If there's an adjective that defines our era, it's "smart." Smartphones, smart cars, smart policy, you name it. We live in a time when people expect and demand that everything in their lives — from their thermostat to their government — operate intelligently, transparently, and with an adherence to common sense.
That explains why there is rare cross-ideological and bipartisan support for fixing what can only be called the "dumb" criminal justice system in the United States. For the past thirty years, a "lock 'em up" approach to crime has left us with 25 percent of the world's prisoners and an incarceration system that does very little to rehabilitate people, treat people who are addicted to illicit substances, or make our communities healthier and safer.
The momentum behind change is leading to real reforms on the ground. Some truly smart new approaches to criminal justice are already making a difference, with foundations helping to lead the way.
One of the best examples is the "," a data-based tool that gives judges guidance on whom to lock up and who to release during the period between a defendant's arrest and trial. Created by the , the tool uses the same kind of algorithms that direct drivers to routes with less traffic and allow epidemiologists to monitor disease outbreaks. The tool is used in dozens of states and jurisdictions, including here in California, and it is proven to reduce repeat offenses, overcrowding in prisons, and crime.
Most importantly, by tackling the problem on the front end — during the pretrial period — PSA applies the power of prevention, which is well documented in health care, to our broken criminal justice system.
We need to apply the same kind of smart thinking throughout the system.
Perhaps one of the best places to start is to shut down the for-profit incarceration industry, which, according to the , currently houses up to 8 percent of our states' prison population and, according to the , half of all immigration-related federal detainees.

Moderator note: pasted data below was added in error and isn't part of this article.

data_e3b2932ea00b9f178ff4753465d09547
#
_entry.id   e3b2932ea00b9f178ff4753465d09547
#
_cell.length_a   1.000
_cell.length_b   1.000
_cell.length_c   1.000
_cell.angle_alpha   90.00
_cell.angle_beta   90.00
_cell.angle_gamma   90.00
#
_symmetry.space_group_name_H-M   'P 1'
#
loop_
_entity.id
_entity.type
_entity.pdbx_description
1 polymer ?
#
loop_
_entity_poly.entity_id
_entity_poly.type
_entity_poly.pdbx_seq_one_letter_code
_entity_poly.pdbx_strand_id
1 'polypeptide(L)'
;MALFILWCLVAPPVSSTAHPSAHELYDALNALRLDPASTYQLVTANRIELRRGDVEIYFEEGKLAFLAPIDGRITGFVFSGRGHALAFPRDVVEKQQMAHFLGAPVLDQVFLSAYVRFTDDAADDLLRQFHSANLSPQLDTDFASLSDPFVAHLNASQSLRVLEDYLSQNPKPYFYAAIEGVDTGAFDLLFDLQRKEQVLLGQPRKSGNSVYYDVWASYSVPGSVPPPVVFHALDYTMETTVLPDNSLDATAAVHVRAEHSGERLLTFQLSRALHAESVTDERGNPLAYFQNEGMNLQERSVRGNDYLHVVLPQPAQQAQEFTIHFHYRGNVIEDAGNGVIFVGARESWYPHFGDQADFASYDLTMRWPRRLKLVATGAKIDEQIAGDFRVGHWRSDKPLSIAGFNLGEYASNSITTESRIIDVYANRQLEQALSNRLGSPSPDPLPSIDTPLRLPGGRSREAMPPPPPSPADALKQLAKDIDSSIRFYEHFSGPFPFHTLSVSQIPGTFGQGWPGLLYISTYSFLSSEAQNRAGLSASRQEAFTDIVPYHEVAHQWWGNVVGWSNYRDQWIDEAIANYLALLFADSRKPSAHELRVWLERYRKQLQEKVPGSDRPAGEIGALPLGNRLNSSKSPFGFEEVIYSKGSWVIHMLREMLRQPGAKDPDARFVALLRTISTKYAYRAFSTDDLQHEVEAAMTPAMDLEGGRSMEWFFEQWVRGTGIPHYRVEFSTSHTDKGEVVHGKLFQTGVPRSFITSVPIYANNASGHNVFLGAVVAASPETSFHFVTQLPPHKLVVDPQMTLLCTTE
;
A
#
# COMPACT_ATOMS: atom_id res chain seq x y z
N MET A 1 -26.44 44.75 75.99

Let's begin with the obvious. This is an industry with a financial incentive to keep people locked up. It's an industry that profits when people repeat crimes and are sent back to prison. It's an industry ostensibly there to serve the public interest, but one that has no real interest in seeing prisons serve a rehabilitation function.
In fact, according to the , many of these companies have clauses in their government contracts that stipulate a pre-set occupancy rate — usually 90 percent. That is, the government in question has to produce prisoners or it loses money. Even worse, given that the prison system disproportionately locks up men of color, private prisons perpetuate systemic injustice.
All of this isn't just the opposite of smart; it's immoral.
So how do we shift from for-profit prisons to government-run ones where incentives and goals are established around efficiency and recovery?
One of the best ways is to turn financial capital — the lifeblood of for-profit prison companies — against the industry.
To that end, the recently it would divest from any investment funds that included for-profit incarceration companies. Our CEO, Dr. Robert Ross, explained the rationale for the move quite simply: "The California Endowment strongly supports community safety and stands with communities that experience serious disparities in incarceration rates for non-violent offenses that could be handled through drug treatment and other programs that help prevent non-violent crime. It is essential our investment strategies take into account the potential impacts they could have on the communities we serve."
The United States must get out of the for-profit incarceration industry, and foundations can lead the way by setting an example and continuing to work to transform the criminal justice system into one that is smart, moral, and effective.
Daniel Zingale is senior vice president at the California Endowment.